Implementing The Goal
Before the holidays, I recommended reading the book The Goal: A Process of Ongoing Improvement by Goldratt and Cox. It is an interesting book with a slightly different take on how to think about your workflow. Traditionally when we think about workflow we think about how fast equipment works. For example, how many pages per minute presses print, or how many sheets can be inserted into an envelope per hour.
What was interesting in The Goal was that in the early parts of the book they not talk about the advantages of automation, but rather the pitfalls. If the book talked about print production, our manufacturing guru Jonah would tell our in-plant manager hero Alex Rogo, “It doesn’t make sense to run that press all the time if you have a bottleneck in the finishing area. The reason is you are simply adding to the bottleneck in the finishing area. Instead you should turn your press off and focus on the bottleneck.” This would be considered heresy in most shops.
The Value of Software Automation in All Parts of Workflow
Another eye opening point from the book is that bottlenecks can be anywhere in your workflow and have the same effect. Regardless if they are in the beginning or the end of the process, all bottlenecks or piles of work in progress hurt overall productivity. Personally, I believe that bottlenecks at the end of the process get more attention from staff because they are often behind schedule when they get the work.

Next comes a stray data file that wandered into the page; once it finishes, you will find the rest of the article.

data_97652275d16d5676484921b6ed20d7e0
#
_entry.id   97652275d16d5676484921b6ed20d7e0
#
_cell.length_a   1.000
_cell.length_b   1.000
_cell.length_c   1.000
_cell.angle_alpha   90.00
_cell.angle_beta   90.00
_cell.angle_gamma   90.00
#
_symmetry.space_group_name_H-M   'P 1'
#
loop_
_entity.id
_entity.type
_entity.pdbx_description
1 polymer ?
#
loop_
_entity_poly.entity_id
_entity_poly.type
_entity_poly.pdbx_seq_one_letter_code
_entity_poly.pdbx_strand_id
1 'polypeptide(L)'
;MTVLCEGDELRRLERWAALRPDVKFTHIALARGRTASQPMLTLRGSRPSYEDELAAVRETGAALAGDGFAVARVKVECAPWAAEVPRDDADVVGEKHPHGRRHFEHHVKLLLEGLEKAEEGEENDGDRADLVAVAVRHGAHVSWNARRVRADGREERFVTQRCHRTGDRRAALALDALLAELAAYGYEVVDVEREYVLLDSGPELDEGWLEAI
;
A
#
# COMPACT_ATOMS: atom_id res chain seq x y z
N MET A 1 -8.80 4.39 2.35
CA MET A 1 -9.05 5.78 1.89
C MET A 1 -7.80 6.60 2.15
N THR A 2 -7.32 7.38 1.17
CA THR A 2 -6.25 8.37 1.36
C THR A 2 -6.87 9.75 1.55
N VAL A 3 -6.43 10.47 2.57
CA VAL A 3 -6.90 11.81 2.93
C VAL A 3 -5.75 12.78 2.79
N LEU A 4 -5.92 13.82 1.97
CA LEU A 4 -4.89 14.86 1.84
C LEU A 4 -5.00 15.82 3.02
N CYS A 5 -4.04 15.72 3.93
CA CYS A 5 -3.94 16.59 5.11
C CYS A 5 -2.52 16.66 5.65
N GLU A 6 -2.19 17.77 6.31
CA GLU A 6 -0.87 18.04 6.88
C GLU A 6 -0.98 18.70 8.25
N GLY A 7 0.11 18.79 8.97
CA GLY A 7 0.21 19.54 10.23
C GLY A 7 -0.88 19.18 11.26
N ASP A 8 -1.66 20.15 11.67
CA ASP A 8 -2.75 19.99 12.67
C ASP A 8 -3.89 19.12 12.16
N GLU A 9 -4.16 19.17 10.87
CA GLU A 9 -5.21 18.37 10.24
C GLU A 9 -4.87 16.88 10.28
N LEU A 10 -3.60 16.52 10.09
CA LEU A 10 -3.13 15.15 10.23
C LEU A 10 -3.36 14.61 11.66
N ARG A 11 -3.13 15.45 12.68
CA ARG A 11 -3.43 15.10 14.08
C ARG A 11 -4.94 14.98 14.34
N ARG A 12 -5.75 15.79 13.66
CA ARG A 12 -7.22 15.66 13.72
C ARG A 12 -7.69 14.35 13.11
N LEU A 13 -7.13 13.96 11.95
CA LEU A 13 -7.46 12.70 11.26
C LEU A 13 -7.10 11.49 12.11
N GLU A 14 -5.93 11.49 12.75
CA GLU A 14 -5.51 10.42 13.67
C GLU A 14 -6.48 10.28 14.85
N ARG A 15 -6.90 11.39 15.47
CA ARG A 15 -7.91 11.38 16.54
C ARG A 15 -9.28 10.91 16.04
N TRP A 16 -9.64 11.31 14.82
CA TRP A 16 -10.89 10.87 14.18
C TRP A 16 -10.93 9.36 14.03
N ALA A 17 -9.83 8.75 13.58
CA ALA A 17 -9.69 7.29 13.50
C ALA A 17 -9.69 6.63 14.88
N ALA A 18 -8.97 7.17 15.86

For example, we hear about bottlenecks in the prepress department, or the finishing area as having the most devastating effect on on-time delivery. According to The Goal however, bottlenecks in estimating, design, job ticketing, and customer service will have the same impact on a workflow as those that occur later in the process.
Personally, I believe that is why companies underestimate the value of software automation early in the process. I believe that the perception is that automating the back end pays higher dividends than automating the front end of the process.
Solve Both Early and Late Stage Bottlenecks- Both have a Payoff
Solving bottlenecks in the early and late parts of the workflow process are both important. Before the holidays, I worked on an assignment to recommend new hardware and software to an in-plant near Washington, DC and calculated that a Web-to-print solution would save 205 hours a year in labor and in-line finishing would save 350 hours in labor, resulting in a savings that included a reduction in waste of over $170,000/year.